$24 Million Partnership to Install Electric Vehicle (EV) Chargers in San Mateo County

South San Francisco, CA   August 13, 2019 Submitted by Kirsten Andrews-Schwind, Peninsula Clean Energy

Peninsula Clean Energy, the California Energy Commission, and Center for Sustainable Energy are partnering to launch an incentive project in San Mateo County in 2020 to increase publicly available electric vehicle charging locations with investments potentially reaching $24 million. Using $12 million from PCE and an additional $12 million proposed by the California Energy Commission (CEC), thousands of charging stations will be installed in San Mateo County over the next four years.


The project is an initiative of the Energy Commission’s California Electric Vehicle Infrastructure Project (CALeVIP), which works with local community partners to develop and implement regional incentive projects for charging infrastructure that supports the adoption of EVs statewide.


“Expanding EV charging stations in our communities is the logical next step in our efforts to make driving an electric vehicle accessible and affordable,” said CEO Jan Pepper of Peninsula Clean Energy (PCE), the not-for-profit community choice electricity agency serving approximately 290,000 accounts in San Mateo County.



“We are pleased that the Energy Commission is so supportive of PCE’s suite of EV programs,” Pepper said. “PCE already has incentives for purchase or lease of new electric vehicles, and a program to help low-income residents who want to buy a used EV. Now we’re making sure that all drivers will be able to easily charge their cars at work, at home, or at various public locations.” PCE is also providing public EV marketing campaigns, test drive events, an additional $2 million for outreach and technical assistance to help property owners prepare to install EV chargers, and technical support for school districts switching to electric school buses.


“The Energy Commission is excited to partner with Peninsula Clean Energy to increase access to convenient charging for electric vehicles in San Mateo County,” said Commissioner Patty Monahan of the Energy Commission. “By expanding the state’s charging network, CALeVIP projects like this one help the state transition to zero-emission transportation, improve air quality and reach the state’s climate goals.”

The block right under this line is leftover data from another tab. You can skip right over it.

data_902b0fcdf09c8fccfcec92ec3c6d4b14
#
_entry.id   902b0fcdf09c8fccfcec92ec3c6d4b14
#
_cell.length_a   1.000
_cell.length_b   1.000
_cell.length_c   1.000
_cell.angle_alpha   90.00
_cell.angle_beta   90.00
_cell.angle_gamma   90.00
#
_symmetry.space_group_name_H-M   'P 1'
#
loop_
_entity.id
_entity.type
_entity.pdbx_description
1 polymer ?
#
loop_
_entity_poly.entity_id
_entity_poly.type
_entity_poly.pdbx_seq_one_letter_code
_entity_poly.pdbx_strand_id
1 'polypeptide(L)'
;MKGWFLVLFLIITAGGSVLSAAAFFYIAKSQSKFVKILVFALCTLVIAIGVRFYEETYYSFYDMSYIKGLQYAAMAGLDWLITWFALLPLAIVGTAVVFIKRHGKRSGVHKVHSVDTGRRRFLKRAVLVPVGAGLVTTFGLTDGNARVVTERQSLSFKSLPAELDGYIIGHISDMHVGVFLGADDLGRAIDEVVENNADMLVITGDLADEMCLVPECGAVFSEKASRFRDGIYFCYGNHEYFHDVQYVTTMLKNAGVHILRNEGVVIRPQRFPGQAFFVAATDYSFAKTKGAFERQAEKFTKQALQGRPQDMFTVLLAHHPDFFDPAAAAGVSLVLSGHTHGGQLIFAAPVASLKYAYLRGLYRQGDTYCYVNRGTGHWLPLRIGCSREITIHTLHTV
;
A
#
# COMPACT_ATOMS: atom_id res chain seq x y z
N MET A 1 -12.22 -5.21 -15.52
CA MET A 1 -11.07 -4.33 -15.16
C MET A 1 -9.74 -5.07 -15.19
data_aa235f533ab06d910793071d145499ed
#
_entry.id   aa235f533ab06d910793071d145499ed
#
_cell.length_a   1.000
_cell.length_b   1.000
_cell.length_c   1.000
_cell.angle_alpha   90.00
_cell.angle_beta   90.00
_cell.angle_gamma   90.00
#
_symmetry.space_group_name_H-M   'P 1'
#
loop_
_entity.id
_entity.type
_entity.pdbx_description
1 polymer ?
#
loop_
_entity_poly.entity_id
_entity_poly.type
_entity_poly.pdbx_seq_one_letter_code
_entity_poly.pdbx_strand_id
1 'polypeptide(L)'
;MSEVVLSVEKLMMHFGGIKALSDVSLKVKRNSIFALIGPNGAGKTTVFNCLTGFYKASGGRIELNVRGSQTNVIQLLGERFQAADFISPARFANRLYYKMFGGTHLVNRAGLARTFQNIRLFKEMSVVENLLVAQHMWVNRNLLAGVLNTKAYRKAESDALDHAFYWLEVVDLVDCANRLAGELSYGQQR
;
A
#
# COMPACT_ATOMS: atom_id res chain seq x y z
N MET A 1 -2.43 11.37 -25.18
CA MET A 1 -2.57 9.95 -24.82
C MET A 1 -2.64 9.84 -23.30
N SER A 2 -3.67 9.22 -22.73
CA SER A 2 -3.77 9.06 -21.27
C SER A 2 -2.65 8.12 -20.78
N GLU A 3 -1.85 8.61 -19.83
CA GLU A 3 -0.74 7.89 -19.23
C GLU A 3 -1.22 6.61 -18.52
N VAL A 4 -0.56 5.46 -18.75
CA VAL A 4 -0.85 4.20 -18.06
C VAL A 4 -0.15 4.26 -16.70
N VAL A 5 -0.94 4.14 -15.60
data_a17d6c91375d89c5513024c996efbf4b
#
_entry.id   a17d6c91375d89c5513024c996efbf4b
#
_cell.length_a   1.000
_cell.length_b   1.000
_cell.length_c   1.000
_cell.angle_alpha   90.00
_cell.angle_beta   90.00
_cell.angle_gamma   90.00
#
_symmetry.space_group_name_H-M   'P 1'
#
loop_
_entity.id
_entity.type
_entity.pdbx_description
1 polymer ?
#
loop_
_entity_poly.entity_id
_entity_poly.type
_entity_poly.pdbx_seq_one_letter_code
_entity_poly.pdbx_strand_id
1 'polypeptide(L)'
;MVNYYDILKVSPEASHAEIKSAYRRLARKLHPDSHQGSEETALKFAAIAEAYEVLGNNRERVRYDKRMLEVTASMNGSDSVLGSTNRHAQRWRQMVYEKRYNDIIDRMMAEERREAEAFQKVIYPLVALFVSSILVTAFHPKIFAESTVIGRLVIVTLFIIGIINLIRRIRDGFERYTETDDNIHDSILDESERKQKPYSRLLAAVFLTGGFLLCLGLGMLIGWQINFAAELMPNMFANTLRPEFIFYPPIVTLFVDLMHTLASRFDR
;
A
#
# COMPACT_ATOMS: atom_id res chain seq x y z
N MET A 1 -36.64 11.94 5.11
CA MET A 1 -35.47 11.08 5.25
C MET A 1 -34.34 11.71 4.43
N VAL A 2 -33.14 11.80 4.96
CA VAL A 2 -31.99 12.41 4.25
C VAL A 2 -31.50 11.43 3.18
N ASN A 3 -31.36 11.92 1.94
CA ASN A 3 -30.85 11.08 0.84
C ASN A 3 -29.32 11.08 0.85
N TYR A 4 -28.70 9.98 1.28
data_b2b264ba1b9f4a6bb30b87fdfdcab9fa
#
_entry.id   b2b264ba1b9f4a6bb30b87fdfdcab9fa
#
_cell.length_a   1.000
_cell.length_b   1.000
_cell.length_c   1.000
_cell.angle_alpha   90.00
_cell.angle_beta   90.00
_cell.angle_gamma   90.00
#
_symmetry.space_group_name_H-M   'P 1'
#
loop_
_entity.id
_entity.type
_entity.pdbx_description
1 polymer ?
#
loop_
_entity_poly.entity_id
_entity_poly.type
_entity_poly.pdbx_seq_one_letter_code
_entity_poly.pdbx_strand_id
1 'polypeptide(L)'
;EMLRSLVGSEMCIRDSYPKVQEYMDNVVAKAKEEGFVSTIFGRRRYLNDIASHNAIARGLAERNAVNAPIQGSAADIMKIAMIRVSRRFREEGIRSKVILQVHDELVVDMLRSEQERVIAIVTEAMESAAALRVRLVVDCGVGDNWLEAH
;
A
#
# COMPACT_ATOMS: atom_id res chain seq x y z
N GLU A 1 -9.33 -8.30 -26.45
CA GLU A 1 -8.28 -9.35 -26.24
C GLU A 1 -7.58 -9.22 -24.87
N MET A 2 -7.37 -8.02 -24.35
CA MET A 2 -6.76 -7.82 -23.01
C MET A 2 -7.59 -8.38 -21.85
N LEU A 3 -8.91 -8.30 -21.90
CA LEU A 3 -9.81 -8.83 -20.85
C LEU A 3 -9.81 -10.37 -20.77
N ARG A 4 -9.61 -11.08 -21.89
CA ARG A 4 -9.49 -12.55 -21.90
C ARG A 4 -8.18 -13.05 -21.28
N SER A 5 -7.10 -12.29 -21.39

CALeVIP and its regional projects are implemented by the Center for Sustainable Energy and funded primarily by the California Energy Commission’s Clean Transportation Program (also known as the Alternative and Renewable Fuel and Vehicle Technology Program).


Peninsula Clean Energy estimates that driving an EV saves over $1,200 a year in maintenance and fuel costs compared to a gas-powered car. San Mateo County has an estimated 19,000 plug-in electric vehicles on the road.


“Peninsula Clean Energy is moving to the forefront of the state’s electric vehicle infrastructure efforts with this significant investment,” said Andy Hoskinson, Senior Manager for EV Initiatives with the Center for Sustainable Energy. “Local EV sales should increase as residents realize they can find convenient charging stations in San Mateo County.”


“The lack of charging stations is one of the main reasons consumers are reluctant to make the switch to electric vehicles. We can’t move the needle on EV adoption unless we aggressively expand our charging infrastructure. This state and local funding partnership would not only support the current demand in the South Bay and Peninsula, but also help meet the needs of future EV drivers,” said Assemblymember Phil Ting (D-San Francisco), whose district includes northern San Mateo County.


The CEC is also proposing an additional $18 million for partnerships with Silicon Valley Clean Energy, San Jose Clean Energy, City of Palo Alto Utilities and Silicon Valley Power. Total CEC investments in the regional CALeVIP collaboration between San Mateo and Santa Clara Counties are proposed at $30 million.

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